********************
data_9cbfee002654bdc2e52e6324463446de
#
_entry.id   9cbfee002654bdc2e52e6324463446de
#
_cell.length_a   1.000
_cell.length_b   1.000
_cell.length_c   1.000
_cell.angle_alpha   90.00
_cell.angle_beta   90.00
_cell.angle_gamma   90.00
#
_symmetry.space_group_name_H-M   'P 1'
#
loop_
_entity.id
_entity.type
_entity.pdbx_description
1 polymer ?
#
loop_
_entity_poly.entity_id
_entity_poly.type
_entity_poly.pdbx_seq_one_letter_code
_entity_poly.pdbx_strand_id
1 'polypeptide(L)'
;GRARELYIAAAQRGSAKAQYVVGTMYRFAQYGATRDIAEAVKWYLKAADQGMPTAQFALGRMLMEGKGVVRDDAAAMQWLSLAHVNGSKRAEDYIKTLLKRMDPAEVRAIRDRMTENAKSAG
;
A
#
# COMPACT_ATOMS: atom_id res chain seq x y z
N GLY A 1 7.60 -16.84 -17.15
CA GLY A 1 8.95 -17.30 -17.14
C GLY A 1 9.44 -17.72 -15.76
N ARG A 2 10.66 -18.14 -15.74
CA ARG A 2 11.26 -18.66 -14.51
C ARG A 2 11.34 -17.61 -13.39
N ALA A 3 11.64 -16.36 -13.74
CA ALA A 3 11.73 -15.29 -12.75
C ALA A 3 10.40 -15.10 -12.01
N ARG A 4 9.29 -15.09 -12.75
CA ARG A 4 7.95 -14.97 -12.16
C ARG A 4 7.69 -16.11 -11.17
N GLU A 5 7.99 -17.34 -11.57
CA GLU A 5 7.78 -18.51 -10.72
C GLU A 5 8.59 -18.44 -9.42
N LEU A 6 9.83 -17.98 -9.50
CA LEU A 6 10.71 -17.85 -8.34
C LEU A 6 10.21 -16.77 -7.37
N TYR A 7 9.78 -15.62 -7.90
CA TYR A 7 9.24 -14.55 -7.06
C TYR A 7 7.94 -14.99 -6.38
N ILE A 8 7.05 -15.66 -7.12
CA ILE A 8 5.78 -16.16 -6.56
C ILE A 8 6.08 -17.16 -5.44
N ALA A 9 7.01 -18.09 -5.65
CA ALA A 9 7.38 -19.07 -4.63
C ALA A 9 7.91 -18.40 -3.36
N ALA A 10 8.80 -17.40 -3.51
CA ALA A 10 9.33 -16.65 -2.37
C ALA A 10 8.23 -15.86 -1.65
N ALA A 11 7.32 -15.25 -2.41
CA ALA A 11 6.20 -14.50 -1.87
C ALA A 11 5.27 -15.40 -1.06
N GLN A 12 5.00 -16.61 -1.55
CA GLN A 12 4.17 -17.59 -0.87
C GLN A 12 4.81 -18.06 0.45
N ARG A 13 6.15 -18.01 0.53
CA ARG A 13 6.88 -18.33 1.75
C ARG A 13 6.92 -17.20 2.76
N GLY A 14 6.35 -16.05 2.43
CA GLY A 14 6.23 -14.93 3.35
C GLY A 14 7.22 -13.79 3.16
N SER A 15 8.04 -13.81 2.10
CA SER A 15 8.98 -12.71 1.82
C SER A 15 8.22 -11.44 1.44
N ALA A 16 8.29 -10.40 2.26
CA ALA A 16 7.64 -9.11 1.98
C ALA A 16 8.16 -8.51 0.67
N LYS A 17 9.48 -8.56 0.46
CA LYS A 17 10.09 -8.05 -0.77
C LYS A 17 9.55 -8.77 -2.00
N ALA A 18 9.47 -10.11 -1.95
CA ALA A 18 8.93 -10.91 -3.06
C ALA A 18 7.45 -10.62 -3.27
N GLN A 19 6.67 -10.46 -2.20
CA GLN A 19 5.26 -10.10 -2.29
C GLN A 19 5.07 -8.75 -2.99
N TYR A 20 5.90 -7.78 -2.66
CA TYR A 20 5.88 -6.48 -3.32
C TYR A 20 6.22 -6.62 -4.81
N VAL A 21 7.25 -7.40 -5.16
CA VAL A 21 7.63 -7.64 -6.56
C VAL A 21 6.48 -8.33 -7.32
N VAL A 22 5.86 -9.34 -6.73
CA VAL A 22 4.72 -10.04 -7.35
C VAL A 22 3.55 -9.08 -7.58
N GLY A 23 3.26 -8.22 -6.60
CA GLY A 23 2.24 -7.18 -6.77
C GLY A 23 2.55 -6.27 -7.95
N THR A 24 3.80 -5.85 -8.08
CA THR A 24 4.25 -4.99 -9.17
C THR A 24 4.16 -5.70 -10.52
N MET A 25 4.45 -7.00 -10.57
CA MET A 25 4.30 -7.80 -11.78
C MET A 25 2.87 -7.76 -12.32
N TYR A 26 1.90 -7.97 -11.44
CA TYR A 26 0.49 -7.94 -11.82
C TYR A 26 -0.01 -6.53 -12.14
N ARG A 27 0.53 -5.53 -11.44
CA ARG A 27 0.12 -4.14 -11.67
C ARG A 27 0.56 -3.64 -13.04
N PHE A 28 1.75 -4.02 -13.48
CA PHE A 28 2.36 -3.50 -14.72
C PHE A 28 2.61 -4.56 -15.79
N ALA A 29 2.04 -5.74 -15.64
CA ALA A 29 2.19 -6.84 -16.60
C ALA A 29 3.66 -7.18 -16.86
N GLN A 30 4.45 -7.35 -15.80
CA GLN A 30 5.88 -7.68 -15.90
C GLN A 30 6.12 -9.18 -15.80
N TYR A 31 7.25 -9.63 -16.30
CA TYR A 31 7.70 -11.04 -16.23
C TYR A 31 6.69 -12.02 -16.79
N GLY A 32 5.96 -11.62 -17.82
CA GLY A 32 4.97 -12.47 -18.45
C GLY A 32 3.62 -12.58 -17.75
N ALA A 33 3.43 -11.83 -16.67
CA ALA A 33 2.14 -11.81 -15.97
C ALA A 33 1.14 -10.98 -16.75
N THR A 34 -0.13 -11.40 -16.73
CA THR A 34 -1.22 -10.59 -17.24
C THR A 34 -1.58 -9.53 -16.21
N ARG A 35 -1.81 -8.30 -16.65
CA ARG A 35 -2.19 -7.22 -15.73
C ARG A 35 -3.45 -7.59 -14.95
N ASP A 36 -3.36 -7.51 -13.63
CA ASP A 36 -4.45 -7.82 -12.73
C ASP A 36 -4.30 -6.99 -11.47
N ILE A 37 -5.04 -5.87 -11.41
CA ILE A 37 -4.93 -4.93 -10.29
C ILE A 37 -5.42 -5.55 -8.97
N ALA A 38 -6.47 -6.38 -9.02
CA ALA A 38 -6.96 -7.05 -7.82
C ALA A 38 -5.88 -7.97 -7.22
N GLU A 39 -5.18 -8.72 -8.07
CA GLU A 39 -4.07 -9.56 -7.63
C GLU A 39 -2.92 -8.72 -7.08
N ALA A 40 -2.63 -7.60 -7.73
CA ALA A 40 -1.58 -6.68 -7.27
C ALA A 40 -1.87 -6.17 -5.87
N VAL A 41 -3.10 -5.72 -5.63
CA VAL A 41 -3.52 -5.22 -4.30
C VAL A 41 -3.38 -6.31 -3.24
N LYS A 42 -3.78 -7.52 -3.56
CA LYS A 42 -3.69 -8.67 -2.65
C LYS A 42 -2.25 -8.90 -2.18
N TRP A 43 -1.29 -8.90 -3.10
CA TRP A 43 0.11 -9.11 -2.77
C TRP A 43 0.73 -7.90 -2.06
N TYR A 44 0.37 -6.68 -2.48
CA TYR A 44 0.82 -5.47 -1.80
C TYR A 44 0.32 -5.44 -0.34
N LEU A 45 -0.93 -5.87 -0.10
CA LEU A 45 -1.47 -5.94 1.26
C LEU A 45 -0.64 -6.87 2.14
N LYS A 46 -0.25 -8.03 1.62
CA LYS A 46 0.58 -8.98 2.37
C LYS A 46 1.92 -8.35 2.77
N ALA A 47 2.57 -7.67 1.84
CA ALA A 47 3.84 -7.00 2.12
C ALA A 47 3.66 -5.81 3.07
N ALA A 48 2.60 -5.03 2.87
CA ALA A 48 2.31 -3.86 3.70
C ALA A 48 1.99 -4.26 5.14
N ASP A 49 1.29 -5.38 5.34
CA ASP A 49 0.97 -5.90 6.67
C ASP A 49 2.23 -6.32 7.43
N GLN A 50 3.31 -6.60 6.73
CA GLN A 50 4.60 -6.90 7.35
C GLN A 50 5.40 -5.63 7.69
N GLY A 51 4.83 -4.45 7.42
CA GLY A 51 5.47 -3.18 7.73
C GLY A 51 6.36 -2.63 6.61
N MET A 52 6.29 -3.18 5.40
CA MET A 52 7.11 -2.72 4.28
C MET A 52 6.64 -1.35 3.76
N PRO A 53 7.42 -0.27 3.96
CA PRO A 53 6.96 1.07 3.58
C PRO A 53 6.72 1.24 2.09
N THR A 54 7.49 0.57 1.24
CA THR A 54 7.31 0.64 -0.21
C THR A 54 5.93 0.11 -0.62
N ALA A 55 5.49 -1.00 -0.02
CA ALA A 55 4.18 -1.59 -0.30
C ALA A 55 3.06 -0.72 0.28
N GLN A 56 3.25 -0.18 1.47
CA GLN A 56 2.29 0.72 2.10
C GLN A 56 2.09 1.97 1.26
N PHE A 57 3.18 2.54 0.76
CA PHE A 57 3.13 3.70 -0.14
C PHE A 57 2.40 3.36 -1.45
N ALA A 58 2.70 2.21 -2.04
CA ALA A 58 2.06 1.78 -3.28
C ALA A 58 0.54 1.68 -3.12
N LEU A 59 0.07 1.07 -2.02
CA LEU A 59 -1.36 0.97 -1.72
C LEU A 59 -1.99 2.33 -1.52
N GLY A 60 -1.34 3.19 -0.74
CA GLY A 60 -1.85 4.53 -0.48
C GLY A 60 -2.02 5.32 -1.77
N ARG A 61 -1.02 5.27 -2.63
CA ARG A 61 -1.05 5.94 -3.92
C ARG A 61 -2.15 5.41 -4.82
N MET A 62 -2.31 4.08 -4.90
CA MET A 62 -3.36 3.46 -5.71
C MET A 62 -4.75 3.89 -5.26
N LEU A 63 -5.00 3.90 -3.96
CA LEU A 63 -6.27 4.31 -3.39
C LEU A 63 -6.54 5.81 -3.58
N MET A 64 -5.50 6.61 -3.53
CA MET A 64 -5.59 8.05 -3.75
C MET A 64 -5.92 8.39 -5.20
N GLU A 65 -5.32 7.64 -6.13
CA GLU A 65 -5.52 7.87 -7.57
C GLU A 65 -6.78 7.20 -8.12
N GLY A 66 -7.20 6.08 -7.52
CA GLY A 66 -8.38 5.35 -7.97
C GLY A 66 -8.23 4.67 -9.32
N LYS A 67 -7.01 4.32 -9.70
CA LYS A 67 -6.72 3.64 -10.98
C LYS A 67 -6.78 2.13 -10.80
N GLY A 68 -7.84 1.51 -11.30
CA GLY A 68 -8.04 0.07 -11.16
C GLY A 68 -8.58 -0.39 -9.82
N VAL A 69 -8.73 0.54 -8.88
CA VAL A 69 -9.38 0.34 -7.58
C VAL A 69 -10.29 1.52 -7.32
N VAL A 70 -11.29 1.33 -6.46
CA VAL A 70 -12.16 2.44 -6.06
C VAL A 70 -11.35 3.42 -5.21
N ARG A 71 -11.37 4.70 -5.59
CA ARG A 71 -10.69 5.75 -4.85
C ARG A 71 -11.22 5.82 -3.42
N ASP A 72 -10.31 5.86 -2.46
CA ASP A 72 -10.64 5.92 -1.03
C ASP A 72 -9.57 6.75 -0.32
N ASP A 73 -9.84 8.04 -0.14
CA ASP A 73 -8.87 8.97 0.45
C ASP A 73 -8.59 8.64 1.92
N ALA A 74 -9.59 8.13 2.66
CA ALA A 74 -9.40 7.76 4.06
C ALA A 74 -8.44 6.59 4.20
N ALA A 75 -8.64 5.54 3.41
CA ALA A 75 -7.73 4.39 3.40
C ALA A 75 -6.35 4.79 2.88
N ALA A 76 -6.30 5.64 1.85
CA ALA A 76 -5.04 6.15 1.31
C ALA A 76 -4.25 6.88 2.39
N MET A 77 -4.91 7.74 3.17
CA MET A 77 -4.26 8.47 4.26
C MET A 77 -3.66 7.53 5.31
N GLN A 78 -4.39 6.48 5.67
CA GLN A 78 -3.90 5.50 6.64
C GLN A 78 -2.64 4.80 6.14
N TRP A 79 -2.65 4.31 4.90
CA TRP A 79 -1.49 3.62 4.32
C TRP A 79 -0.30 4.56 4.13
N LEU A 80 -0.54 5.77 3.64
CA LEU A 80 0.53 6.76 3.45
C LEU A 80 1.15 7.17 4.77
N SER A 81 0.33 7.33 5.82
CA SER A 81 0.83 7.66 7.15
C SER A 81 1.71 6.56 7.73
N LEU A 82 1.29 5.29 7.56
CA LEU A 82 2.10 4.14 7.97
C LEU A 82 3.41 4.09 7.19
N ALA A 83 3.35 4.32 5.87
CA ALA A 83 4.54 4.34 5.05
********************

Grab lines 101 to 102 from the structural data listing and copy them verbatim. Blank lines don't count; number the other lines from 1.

CA THR A 24 4.25 -4.99 -9.17
C THR A 24 4.16 -5.70 -10.52